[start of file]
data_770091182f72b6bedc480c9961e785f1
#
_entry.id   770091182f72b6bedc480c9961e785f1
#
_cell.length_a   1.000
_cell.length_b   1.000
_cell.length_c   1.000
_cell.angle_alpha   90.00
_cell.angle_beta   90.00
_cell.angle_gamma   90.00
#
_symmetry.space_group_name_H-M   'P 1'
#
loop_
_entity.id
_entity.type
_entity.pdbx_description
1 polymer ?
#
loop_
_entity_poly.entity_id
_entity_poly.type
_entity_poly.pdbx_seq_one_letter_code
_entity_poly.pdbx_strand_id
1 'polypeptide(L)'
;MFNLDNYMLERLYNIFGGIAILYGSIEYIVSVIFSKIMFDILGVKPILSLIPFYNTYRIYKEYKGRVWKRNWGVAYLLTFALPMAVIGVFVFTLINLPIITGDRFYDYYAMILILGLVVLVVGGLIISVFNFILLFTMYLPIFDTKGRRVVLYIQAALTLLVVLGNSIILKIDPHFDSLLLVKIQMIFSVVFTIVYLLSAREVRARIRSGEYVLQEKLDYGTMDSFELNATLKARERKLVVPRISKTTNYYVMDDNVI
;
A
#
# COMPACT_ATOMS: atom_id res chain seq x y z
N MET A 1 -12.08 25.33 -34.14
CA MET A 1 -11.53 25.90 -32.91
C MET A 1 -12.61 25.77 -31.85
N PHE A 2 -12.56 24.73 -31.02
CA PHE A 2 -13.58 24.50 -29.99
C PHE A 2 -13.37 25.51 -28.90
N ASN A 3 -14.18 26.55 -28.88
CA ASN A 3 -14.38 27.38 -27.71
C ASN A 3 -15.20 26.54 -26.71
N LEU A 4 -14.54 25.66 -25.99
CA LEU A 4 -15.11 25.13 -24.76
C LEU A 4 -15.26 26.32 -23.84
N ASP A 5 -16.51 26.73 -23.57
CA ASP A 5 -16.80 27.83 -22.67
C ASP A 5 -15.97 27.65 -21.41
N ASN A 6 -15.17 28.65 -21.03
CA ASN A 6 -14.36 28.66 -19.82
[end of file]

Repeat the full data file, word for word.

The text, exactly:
data_770091182f72b6bedc480c9961e785f1
#
_entry.id   770091182f72b6bedc480c9961e785f1
#
_cell.length_a   1.000
_cell.length_b   1.000
_cell.length_c   1.000
_cell.angle_alpha   90.00
_cell.angle_beta   90.00
_cell.angle_gamma   90.00
#
_symmetry.space_group_name_H-M   'P 1'
#
loop_
_entity.id
_entity.type
_entity.pdbx_description
1 polymer ?
#
loop_
_entity_poly.entity_id
_entity_poly.type
_entity_poly.pdbx_seq_one_letter_code
_entity_poly.pdbx_strand_id
1 'polypeptide(L)'
;MFNLDNYMLERLYNIFGGIAILYGSIEYIVSVIFSKIMFDILGVKPILSLIPFYNTYRIYKEYKGRVWKRNWGVAYLLTFALPMAVIGVFVFTLINLPIITGDRFYDYYAMILILGLVVLVVGGLIISVFNFILLFTMYLPIFDTKGRRVVLYIQAALTLLVVLGNSIILKIDPHFDSLLLVKIQMIFSVVFTIVYLLSAREVRARIRSGEYVLQEKLDYGTMDSFELNATLKARERKLVVPRISKTTNYYVMDDNVI
;
A
#
# COMPACT_ATOMS: atom_id res chain seq x y z
N MET A 1 -12.08 25.33 -34.14
CA MET A 1 -11.53 25.90 -32.91
C MET A 1 -12.61 25.77 -31.85
N PHE A 2 -12.56 24.73 -31.02
CA PHE A 2 -13.58 24.50 -29.99
C PHE A 2 -13.37 25.51 -28.90
N ASN A 3 -14.18 26.55 -28.88
CA ASN A 3 -14.38 27.38 -27.71
C ASN A 3 -15.20 26.54 -26.71
N LEU A 4 -14.54 25.66 -25.99
CA LEU A 4 -15.11 25.13 -24.76
C LEU A 4 -15.26 26.32 -23.84
N ASP A 5 -16.51 26.73 -23.57
CA ASP A 5 -16.80 27.83 -22.67
C ASP A 5 -15.97 27.65 -21.41
N ASN A 6 -15.17 28.65 -21.03
CA ASN A 6 -14.36 28.66 -19.82